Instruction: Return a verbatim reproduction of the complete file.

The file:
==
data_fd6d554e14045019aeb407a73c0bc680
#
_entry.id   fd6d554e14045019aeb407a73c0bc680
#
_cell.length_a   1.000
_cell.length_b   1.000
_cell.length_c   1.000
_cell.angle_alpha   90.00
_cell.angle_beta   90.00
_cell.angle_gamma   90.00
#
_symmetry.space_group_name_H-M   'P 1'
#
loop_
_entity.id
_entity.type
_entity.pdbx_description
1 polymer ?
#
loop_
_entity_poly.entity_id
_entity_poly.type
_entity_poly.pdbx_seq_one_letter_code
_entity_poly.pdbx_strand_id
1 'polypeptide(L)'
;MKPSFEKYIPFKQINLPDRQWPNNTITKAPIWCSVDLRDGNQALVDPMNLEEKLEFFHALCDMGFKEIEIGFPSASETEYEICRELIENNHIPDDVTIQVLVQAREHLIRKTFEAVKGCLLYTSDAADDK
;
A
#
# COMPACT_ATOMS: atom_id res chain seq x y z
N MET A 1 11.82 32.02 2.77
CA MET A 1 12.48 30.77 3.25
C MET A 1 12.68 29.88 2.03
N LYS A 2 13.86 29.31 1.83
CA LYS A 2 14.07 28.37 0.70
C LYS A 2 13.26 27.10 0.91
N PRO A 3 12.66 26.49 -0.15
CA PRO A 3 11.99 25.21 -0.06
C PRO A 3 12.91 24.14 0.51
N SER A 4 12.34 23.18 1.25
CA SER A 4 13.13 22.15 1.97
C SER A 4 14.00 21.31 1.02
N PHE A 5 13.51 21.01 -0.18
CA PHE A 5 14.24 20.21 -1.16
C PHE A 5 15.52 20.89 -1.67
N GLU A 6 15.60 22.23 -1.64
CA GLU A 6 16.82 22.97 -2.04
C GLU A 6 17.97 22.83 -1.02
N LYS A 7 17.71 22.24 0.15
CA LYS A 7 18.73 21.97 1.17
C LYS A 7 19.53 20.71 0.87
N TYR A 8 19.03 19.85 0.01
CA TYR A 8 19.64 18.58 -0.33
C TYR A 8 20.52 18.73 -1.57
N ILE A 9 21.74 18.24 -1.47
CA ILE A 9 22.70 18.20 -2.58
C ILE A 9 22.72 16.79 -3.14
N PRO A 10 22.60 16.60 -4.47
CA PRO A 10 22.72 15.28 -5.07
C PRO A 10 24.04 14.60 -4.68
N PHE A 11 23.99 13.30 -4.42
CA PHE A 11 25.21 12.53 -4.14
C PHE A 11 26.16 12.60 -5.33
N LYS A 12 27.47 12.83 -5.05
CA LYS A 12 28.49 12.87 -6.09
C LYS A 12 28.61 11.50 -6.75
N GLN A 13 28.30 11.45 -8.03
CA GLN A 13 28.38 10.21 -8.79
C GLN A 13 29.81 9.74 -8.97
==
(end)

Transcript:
data_fd6d554e14045019aeb407a73c0bc680
#
_entry.id   fd6d554e14045019aeb407a73c0bc680
#
_cell.length_a   1.000
_cell.length_b   1.000
_cell.length_c   1.000
_cell.angle_alpha   90.00
_cell.angle_beta   90.00
_cell.angle_gamma   90.00
#
_symmetry.space_group_name_H-M   'P 1'
#
loop_
_entity.id
_entity.type
_entity.pdbx_description
1 polymer ?
#
loop_
_entity_poly.entity_id
_entity_poly.type
_entity_poly.pdbx_seq_one_letter_code
_entity_poly.pdbx_strand_id
1 'polypeptide(L)'
;MKPSFEKYIPFKQINLPDRQWPNNTITKAPIWCSVDLRDGNQALVDPMNLEEKLEFFHALCDMGFKEIEIGFPSASETEYEICRELIENNHIPDDVTIQVLVQAREHLIRKTFEAVKGCLLYTSDAADDK
;
A
#
# COMPACT_ATOMS: atom_id res chain seq x y z
N MET A 1 11.82 32.02 2.77
CA MET A 1 12.48 30.77 3.25
C MET A 1 12.68 29.88 2.03
N LYS A 2 13.86 29.31 1.83
CA LYS A 2 14.07 28.37 0.70
C LYS A 2 13.26 27.10 0.91
N PRO A 3 12.66 26.49 -0.15
CA PRO A 3 11.99 25.21 -0.06
C PRO A 3 12.91 24.14 0.51
N SER A 4 12.34 23.18 1.25
CA SER A 4 13.13 22.15 1.97
C SER A 4 14.00 21.31 1.02
N PHE A 5 13.51 21.01 -0.18
CA PHE A 5 14.24 20.21 -1.16
C PHE A 5 15.52 20.89 -1.67
N GLU A 6 15.60 22.23 -1.64
CA GLU A 6 16.82 22.97 -2.04
C GLU A 6 17.97 22.83 -1.02
N LYS A 7 17.71 22.24 0.15
CA LYS A 7 18.73 21.97 1.17
C LYS A 7 19.53 20.71 0.87
N TYR A 8 19.03 19.85 0.01
CA TYR A 8 19.64 18.58 -0.33
C TYR A 8 20.52 18.73 -1.57
N ILE A 9 21.74 18.24 -1.47
CA ILE A 9 22.70 18.20 -2.58
C ILE A 9 22.72 16.79 -3.14
N PRO A 10 22.60 16.60 -4.47
CA PRO A 10 22.72 15.28 -5.07
C PRO A 10 24.04 14.60 -4.68
N PHE A 11 23.99 13.30 -4.42
CA PHE A 11 25.21 12.53 -4.14
C PHE A 11 26.16 12.60 -5.33
N LYS A 12 27.47 12.83 -5.05
CA LYS A 12 28.49 12.87 -6.09
C LYS A 12 28.61 11.50 -6.75
N GLN A 13 28.30 11.45 -8.03
CA GLN A 13 28.38 10.21 -8.79
C GLN A 13 29.81 9.74 -8.97